This release immediately caught my ear after pressing play. Loved the beat and when I learned more about the artist, I had to share. “Disintegrating In Your Soul” is featured on several SOHH playlists right now. Stream the track while you read the back story.
“This was one of the first songs I wrote for the album and it really set the tone for the rest of the release. I was very motivated to compose new material about a very important time in my life, but I hadn’t quite found the right songwriting groove to represent what I was feeling/processing until this track. I remember writing disintegrating in your soul in just a few hours and going out to a lake outside Berlin (where I was living at the time) to listen to the initial demo. I ended up listening to it on repeat for about 50 times, and I just knew this was going to be the album’s founding pillar. Not that much changed subsequently – the final version ended up sounding quite similar to the original demo.
The song title also came to me right away as I was working on the track, which is pretty rare. Usually I stress myself out way too much about song titles after an album is finished, but this time I knew right away that this was the appropriate title for it. As I was writing the record about my personal experience of immigrating to the US as a 13-year old, I was thinking a lot about how much that initial cultural shock shaped my identity. A lot of uncertainty, anxiety, and a feeling of vulnerability entered my being, in a sense “disintegrating” in my “soul”. That song title felt like the right symbolic representation of what I felt in those formative years.”
– Mirza Ramic (Arms and Sleepers)
former kingdoms is the upcoming new album from Arms and Sleepers, out 10 May 2022.
While Arms and Sleepers celebrated its 15th anniversary in 2021, Mirza Ramic—one of two original co-founders and now the group’s sole member—celebrated another milestone: 25 years since he first arrived to the US as a refugee. Born in Bosnia & Herzegovina and having fled the war-torn country with his mother, Ramic immigrated to the US as a 13-year old and arrived to Tucson, Arizona in July 1996. The family would eventually make it to Boston, Massachusetts where Ramic would go on to meet the other half of Arms and Sleepers (Max Lewis), but the first two years living in the Southwestern US shaped the core of an American immigrant identity. Exactly 25 years later, in July 2021, Ramic sat down to write an album dedicated to the memories of first arriving in the US, far removed from everything he was previously familiar with and at the footsteps of a new life ahead.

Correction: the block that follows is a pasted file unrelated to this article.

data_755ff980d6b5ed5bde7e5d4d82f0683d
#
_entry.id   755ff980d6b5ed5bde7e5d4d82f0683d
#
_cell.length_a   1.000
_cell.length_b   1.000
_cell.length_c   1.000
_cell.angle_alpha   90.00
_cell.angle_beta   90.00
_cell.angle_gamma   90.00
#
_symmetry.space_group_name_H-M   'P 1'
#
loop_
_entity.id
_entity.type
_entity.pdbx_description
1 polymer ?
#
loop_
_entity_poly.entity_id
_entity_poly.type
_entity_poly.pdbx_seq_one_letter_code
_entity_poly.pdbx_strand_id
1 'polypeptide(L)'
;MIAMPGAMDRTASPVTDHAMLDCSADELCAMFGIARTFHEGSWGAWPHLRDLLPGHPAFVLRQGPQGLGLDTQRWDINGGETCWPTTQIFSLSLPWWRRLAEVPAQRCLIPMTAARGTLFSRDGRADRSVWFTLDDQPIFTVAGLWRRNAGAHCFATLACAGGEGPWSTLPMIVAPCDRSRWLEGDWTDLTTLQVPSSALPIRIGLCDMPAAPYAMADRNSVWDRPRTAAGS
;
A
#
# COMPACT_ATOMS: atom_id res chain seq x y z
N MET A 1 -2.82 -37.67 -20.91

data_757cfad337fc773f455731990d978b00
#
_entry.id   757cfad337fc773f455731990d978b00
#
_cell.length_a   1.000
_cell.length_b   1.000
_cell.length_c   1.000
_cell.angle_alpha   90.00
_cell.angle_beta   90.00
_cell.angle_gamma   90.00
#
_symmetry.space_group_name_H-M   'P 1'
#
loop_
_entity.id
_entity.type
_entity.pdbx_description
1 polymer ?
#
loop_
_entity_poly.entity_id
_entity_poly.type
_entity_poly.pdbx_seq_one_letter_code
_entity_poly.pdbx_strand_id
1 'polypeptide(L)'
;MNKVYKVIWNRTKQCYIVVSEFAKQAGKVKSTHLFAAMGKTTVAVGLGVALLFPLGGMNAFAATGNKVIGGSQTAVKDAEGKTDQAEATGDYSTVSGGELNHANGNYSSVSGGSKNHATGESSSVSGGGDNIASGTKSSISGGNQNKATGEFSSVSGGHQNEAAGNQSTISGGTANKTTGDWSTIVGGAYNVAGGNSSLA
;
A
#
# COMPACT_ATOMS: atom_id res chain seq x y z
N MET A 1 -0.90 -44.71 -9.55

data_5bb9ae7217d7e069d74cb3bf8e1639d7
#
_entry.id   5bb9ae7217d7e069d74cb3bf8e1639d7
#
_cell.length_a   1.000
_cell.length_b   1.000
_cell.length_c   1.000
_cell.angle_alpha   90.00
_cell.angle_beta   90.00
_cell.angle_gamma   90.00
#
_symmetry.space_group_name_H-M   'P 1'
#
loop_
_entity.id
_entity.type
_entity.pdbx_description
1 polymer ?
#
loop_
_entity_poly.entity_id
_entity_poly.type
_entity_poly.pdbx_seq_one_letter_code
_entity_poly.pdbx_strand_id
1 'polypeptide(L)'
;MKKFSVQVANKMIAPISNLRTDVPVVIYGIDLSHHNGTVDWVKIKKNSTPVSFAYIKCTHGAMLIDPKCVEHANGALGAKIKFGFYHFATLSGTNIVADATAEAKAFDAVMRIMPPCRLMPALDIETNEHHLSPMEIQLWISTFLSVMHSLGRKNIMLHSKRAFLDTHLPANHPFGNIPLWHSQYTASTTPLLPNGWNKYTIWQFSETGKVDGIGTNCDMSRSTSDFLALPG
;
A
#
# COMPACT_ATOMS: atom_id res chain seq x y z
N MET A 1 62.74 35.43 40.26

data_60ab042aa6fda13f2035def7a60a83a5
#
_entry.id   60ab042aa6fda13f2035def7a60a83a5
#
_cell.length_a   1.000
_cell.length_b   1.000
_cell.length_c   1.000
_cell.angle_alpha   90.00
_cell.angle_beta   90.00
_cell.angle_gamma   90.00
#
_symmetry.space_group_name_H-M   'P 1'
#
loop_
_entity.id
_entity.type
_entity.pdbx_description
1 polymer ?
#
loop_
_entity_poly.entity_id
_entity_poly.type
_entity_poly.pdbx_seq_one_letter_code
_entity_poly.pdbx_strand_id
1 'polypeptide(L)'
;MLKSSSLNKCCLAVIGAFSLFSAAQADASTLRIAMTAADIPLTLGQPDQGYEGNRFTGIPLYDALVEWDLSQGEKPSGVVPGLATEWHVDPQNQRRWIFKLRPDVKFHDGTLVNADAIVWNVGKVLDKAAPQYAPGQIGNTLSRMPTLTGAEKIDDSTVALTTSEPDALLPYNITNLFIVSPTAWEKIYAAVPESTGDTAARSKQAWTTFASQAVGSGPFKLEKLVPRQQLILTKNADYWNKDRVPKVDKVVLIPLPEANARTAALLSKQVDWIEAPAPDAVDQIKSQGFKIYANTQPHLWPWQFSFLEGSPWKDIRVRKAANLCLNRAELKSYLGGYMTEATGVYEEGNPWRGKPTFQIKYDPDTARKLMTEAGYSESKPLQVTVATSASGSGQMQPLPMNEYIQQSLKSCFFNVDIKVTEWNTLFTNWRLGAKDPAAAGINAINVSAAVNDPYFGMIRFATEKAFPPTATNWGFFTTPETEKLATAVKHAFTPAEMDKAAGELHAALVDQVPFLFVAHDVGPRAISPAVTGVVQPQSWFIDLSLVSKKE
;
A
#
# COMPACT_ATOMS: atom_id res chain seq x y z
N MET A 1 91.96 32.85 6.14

Titled former kingdoms, a reference to all the places left behind upon arrival to the US, the album attempts to capture a moment in time – an immigrant’s journey to America and the initial shock of facing a completely unknown geographical and cultural environment. Writes Ramic, “I remember very vividly arriving to Arizona with a few suitcases containing our lives, exhausted from the four flights to get there from Eastern Europe, and in absolute shock experiencing the scorching desert heat and endless highways. In that initial moment, life felt unbearable. It took a lot of energy and focus to make it through the first few days.”